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Jaap van Heusden's film project In Alaska will bask in the heat of Cannes following its selection for Cinéfondation Atélier 2019. He talks to Nick Cunningham.

Ten years ago Jaap van Heusden met a teenage boy from a small Alaskan village. According to the director, "nothing was going on, and his whole youth was devoid of light and the possibilities to make music or to express himself, and there were no girlfriends of a suitable age." But he had a tale to tell, that of a man who, a few years previously, did the one heinous, unpardonable thing you must never even contemplate in Alaska. He took a rifle to the oil pipeline, and then went on the run both from the FBI and the very long arm of the Alaskan law.

This story is the inspiration for In Alaska , the €4.1 million film produced by Marc Bary and Steven Rubinstein Malamud for Ijswater Films. In the 90% English-language/10% Inuit production Woody, a seventeen year old boy from a similar Alaskan village, is so depressed he wants to end his life. Instead he replicates the selfsame monumental act of sabotage
and overnight becomes Public Enemy No.1, hunted by special agent Susan Tarheel. But as he runs for his life, he learns for the first time what it truly means to be alive.

"At some point I also decided that part of what attracted me to the story is this other person, the seasoned agent Susan, and how there seems to be a connection between the two of them although they only meet at the very end," comments Van Heusden. "Throughout the film you cut back to see the chase from her perspective. It's a tricky thing but I chose to run with it."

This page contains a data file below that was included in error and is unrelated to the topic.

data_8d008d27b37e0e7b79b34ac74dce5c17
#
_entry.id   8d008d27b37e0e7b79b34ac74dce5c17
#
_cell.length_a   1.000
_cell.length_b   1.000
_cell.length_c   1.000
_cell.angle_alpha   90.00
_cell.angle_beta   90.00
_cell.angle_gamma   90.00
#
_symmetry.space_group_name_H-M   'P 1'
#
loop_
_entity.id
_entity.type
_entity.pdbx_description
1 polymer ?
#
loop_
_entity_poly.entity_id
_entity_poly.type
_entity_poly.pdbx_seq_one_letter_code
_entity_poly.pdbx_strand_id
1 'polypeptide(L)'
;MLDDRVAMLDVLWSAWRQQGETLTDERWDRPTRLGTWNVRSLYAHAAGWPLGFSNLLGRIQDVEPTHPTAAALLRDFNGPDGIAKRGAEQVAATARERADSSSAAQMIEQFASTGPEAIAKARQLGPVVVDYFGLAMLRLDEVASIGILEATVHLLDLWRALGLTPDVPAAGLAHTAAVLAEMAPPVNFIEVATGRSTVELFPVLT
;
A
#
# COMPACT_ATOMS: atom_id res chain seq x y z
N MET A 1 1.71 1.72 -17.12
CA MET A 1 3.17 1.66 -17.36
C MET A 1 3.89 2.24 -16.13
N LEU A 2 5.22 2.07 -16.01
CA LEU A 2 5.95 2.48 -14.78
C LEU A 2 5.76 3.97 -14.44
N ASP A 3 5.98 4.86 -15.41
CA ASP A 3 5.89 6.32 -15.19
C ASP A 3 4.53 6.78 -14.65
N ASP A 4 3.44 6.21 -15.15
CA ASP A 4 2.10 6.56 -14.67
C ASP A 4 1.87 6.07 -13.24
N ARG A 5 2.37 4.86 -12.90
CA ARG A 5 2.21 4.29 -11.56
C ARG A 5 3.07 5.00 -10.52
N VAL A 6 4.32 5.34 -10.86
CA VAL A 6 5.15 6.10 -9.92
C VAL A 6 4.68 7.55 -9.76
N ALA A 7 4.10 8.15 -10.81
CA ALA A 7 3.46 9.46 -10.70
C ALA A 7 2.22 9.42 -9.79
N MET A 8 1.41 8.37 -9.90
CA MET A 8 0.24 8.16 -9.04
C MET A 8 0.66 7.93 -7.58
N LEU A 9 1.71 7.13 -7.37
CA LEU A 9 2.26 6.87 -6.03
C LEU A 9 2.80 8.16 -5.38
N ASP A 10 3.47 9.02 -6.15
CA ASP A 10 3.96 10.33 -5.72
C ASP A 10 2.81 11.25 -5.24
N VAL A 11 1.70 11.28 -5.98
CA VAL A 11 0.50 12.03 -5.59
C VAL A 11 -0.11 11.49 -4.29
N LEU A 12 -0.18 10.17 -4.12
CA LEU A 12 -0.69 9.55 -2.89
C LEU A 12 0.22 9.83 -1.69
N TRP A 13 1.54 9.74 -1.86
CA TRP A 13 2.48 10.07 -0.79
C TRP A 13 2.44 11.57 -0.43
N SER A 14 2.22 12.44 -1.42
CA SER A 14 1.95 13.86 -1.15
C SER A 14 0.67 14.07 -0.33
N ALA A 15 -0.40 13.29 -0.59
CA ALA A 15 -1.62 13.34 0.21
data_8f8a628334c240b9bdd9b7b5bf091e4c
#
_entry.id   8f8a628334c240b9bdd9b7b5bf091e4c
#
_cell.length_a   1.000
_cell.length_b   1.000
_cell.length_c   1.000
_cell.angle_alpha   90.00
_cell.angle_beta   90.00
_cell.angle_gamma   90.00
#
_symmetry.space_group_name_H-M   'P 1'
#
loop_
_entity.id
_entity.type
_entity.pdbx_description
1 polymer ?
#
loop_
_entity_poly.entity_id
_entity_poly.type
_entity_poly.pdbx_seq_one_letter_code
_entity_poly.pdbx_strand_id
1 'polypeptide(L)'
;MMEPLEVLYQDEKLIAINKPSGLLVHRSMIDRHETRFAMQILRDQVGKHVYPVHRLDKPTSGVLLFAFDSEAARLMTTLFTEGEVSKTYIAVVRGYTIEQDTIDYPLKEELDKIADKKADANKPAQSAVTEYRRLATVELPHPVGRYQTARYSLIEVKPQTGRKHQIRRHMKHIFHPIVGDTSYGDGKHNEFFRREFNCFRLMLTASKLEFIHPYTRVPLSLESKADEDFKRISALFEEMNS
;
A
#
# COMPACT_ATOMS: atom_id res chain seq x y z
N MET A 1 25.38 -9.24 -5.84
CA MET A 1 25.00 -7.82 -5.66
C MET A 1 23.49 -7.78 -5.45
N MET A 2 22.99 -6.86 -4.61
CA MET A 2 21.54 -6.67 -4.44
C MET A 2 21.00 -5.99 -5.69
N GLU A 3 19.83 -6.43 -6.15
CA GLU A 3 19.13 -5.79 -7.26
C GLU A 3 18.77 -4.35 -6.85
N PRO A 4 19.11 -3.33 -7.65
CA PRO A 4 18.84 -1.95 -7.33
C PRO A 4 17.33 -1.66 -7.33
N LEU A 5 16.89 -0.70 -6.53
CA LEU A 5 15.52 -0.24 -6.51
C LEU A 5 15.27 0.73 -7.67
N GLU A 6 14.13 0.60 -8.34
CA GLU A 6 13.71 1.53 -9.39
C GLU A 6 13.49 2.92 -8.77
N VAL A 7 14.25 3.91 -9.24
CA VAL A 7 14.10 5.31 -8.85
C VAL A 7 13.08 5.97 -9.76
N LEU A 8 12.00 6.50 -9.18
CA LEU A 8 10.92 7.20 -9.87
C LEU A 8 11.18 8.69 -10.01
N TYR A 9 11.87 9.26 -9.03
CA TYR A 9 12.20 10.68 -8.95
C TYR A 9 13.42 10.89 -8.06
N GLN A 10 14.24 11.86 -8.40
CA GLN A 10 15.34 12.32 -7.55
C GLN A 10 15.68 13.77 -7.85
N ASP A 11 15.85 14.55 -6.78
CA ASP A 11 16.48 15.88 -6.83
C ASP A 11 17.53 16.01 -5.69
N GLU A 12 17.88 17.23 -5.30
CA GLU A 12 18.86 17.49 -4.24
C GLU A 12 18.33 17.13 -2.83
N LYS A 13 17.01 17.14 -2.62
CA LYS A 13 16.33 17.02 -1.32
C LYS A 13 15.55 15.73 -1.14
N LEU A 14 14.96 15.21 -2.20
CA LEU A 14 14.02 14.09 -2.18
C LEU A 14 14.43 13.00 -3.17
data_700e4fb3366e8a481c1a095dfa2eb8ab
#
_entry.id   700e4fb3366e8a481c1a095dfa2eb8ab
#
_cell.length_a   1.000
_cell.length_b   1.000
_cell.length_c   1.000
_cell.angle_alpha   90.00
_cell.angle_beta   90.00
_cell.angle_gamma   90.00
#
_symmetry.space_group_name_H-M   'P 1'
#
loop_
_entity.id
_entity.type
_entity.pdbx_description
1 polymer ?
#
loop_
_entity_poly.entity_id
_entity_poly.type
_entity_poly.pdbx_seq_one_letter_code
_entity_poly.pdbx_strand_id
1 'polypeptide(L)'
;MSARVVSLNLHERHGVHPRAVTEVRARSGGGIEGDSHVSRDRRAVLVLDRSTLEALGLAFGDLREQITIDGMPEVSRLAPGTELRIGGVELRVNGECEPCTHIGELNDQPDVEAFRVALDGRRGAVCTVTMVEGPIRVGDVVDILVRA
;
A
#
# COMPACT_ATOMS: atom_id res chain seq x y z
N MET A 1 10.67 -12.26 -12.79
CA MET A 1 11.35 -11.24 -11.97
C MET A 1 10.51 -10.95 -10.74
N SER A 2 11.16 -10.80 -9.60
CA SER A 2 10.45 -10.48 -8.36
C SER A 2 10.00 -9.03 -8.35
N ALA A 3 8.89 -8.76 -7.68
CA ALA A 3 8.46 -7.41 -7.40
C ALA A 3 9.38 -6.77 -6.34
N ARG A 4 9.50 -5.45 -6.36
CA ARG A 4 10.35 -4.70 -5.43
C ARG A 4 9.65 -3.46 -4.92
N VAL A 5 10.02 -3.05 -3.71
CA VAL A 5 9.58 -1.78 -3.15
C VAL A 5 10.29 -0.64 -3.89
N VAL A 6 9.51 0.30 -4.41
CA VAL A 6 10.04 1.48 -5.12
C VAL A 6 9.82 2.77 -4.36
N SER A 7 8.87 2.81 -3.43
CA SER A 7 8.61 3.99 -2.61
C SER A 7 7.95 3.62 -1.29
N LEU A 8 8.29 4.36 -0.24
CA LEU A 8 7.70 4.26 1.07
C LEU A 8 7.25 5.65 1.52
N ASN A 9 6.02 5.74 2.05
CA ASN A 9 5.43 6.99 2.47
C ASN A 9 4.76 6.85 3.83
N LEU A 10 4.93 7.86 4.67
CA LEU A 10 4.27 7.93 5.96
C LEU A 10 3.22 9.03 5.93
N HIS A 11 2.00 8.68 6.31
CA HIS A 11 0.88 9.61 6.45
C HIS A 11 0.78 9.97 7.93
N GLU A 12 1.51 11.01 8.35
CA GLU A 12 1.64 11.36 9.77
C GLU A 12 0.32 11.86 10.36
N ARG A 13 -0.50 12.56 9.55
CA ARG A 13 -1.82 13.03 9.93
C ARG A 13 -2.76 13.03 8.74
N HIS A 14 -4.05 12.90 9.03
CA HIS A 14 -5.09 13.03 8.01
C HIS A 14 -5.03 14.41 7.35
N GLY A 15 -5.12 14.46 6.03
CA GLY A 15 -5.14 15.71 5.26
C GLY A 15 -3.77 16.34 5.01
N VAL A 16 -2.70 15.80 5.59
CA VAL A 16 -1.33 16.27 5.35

The Arctic backdrop will play a meaningful role but not in an aesthetically pleasing "National Geographic" kind of way. It will be less an awesome spectacle, deployed more to underline the extent of Woody's psychological dilemma. "When I went there for the first time I was overwhelmed by how depressing it was. It's really a landscape that makes you feel replaceable, of no significance whatsoever as a human being. If you remain alive or if you die, nothing matters. There is a vast amount of rock that has been there forever and will continue to be there forever,
and the only thing that is a little bit out of place is you."

Despite being Dutch and receiving development support from the Netherlands Film Fund, the film will shoot in Canada with Inuit and North American leads. "I still have this boyish belief that it is a great story that was given to me already a long time ago. I have been with it for over 10 years and looking for the right way to tell it, but also the right way to finance it," Van Heusden stresses.

He further tells of the enthusiasm he has thus far encountered among indigenous Canadians. "Last year I travelled to Nunavut in the very north of the country where there is an Inuit community called Cambridge Bay. I went there to see how they lived and to share about their lives and to talk about the film and tell them about Woody. It was really a great experience, and people were like ‘oh I want to see that film' and ‘we'll put you guys up' and ‘I know a good location for this'..."

Van Heusden is confident that the Atélier will offer creative support as well as promotion and opportunities to raise further finance. "If it was just to fill the gaps in the financing then... (he trails off). But during the selection process there were all these questions on the creative side, about the heart of the story and the way I want to tell it. I am looking forward to continuing that conversation in Cannes."

SEE NL Magazine #35 May 2019 / Cannes - Annecy Issue
SEE NL is published four times per year by Eye International and The Netherlands Film Fund and is distributed to international film professionals.

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